House Considers Repealing Outdated Crimes

There are current laws against walkathons and bad language

Yesterday the House Committee on Criminal Justice heard testimony on a package of bills that would amend or repeal several archaic laws. Among the laws under consideration are criminal prohibitions on participating in walkathons, playing “The Star‑Spangled Banner” as part of a medley, using “reproachful” language and selling dyed baby chicks and rabbits. The hearing was covered by the Detroit Free Press and MLive.com.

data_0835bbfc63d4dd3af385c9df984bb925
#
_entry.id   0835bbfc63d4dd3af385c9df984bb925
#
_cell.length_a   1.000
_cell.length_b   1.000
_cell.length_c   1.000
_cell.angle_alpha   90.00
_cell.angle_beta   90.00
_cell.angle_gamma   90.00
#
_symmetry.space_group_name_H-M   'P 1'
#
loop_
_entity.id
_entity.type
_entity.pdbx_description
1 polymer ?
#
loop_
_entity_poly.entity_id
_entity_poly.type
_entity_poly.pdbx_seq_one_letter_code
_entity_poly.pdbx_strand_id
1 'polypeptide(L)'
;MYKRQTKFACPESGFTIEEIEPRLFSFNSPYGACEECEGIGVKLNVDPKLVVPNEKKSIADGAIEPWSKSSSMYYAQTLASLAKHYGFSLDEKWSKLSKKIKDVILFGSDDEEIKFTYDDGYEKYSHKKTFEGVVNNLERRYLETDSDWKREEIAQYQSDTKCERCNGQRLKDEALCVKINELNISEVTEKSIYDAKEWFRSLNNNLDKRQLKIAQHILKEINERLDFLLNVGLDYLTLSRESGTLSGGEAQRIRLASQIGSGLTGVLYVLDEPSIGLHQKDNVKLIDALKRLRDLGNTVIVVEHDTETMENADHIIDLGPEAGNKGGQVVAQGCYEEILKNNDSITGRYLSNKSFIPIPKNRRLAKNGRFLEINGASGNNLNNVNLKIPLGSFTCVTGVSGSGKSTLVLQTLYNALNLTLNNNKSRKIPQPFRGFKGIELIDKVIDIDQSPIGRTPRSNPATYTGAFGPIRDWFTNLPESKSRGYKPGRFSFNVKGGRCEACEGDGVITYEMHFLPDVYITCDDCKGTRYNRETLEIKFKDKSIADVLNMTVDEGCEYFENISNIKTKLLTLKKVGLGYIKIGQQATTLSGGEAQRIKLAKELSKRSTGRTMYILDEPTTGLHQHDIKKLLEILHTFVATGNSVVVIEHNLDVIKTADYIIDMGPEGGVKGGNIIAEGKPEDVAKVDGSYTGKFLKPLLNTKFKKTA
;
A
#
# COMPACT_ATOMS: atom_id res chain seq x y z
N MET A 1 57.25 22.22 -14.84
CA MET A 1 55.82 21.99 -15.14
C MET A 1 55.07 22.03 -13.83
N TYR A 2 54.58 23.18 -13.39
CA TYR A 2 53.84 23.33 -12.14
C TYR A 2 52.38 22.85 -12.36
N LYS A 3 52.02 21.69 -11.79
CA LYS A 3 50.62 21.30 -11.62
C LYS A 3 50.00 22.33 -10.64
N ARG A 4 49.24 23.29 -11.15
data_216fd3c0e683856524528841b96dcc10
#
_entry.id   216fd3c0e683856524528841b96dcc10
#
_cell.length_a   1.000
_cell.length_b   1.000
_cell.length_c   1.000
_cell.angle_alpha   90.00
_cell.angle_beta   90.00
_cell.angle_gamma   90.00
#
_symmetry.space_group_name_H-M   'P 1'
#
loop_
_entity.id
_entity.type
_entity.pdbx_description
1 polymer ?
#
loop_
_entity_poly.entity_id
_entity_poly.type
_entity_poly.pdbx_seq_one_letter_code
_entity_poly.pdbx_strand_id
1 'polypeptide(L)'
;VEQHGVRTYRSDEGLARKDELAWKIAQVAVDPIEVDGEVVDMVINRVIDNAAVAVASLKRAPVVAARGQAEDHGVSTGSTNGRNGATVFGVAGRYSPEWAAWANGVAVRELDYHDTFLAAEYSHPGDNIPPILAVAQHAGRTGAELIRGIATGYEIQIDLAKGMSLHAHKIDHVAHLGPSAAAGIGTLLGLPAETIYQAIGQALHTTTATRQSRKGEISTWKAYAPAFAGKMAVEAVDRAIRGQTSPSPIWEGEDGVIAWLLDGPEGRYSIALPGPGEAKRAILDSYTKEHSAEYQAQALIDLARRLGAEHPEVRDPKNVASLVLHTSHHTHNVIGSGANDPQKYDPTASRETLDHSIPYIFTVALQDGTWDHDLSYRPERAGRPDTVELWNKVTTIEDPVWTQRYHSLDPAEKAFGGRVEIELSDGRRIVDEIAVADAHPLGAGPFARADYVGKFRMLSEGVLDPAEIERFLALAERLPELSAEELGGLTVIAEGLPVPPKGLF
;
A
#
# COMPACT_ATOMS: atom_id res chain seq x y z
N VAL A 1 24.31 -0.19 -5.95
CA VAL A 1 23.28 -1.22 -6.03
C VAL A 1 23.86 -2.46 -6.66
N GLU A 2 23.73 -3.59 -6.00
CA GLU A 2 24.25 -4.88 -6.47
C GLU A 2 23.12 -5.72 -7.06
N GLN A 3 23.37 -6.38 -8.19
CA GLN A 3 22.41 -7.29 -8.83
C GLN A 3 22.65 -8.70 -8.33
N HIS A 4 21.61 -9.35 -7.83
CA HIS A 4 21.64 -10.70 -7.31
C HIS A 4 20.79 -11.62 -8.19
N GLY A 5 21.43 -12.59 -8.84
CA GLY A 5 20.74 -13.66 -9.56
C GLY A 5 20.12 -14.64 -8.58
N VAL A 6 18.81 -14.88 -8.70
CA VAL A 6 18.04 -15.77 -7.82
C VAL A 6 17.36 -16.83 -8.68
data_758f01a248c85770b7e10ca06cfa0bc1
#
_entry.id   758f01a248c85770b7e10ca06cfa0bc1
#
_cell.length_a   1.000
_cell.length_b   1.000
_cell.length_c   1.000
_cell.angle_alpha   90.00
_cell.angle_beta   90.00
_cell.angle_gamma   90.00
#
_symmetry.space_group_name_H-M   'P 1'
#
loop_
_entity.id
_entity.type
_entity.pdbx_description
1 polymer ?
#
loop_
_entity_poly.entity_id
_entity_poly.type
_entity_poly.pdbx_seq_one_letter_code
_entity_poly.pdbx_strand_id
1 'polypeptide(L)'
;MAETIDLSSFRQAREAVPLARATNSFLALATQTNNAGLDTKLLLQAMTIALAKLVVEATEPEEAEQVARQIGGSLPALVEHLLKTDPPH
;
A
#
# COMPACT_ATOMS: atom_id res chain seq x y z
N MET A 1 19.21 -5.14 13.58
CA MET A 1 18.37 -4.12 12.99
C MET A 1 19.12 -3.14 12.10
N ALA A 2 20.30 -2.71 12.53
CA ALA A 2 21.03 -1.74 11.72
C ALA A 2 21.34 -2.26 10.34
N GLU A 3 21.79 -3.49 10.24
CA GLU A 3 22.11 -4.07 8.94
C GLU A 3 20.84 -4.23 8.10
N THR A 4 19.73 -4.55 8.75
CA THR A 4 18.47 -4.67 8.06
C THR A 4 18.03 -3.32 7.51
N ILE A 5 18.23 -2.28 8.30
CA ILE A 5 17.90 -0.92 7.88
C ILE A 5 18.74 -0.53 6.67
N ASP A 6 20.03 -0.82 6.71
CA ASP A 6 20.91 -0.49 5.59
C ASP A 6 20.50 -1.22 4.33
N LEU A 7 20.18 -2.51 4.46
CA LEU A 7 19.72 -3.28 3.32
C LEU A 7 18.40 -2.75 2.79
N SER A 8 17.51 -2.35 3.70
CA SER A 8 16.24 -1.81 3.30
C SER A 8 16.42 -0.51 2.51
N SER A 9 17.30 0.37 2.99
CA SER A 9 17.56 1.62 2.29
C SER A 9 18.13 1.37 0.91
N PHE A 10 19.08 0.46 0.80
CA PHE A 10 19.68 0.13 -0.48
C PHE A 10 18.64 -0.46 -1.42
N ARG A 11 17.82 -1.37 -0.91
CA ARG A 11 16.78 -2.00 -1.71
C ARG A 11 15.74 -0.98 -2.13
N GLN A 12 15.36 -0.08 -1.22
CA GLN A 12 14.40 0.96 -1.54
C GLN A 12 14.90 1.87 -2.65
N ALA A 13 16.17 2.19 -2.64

A study published by the Mackinac Center and Manhattan Institute found that Michigan has more than 3,100 criminal prohibitions in statute. The study identified numerous criminal laws that could be either repealed or amended to reduce the penalties.

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The efforts to prune unnecessary crimes from the books are led by a work group led by Rep. Chris Afendoulis, R‑Grand Rapids Township, and Rep. Kurt Heise, R‑Plymouth.

This is a worthwhile process; a review by the Michigan Legislature will identify dozens of laws that no longer serve a useful purpose in protecting people or property. Additionally, the Legislature should enact a bill that would clarify whether criminal defendants should have known they were committing a crime.